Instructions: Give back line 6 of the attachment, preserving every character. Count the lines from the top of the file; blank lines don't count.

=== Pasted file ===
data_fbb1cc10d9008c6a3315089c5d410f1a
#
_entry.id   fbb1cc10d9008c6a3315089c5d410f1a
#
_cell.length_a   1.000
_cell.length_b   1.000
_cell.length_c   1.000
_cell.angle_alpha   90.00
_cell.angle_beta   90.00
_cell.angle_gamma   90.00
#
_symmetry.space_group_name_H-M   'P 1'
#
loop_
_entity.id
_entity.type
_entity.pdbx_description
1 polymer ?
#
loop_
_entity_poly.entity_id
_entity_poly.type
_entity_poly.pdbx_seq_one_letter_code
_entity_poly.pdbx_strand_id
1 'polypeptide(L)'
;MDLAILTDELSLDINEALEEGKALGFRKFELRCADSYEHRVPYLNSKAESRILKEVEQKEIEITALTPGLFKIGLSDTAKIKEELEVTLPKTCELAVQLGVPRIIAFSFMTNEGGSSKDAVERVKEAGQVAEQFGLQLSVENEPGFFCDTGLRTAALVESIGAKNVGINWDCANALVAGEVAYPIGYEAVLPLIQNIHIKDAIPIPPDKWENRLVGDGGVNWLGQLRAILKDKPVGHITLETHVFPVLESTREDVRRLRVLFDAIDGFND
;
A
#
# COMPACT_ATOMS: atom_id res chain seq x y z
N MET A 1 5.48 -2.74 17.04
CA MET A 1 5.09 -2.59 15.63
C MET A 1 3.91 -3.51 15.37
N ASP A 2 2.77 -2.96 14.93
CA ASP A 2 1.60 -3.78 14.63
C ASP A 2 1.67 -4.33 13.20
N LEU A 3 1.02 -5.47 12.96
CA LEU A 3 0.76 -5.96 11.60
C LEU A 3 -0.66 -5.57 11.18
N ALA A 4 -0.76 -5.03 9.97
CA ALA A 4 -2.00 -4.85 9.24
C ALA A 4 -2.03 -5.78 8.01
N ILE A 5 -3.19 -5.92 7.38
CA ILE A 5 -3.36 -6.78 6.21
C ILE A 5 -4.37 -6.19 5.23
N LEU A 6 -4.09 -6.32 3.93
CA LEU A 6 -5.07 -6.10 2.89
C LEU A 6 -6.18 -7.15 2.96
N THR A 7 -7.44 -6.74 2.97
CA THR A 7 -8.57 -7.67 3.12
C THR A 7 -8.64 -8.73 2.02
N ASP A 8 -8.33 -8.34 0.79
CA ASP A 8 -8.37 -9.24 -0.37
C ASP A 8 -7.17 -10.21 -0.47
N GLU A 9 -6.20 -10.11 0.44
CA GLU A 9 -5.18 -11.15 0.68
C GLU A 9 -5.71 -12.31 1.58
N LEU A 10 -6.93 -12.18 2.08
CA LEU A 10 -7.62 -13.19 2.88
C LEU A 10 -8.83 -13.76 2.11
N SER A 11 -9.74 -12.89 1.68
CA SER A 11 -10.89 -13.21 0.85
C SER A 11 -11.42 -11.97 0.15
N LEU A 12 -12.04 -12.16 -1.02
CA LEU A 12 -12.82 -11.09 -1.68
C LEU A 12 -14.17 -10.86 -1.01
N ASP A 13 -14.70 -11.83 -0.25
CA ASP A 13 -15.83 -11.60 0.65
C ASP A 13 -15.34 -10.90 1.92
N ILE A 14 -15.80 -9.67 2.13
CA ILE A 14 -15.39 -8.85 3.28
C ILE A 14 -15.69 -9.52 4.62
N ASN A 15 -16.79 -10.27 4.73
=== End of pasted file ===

_cell.length_b   1.000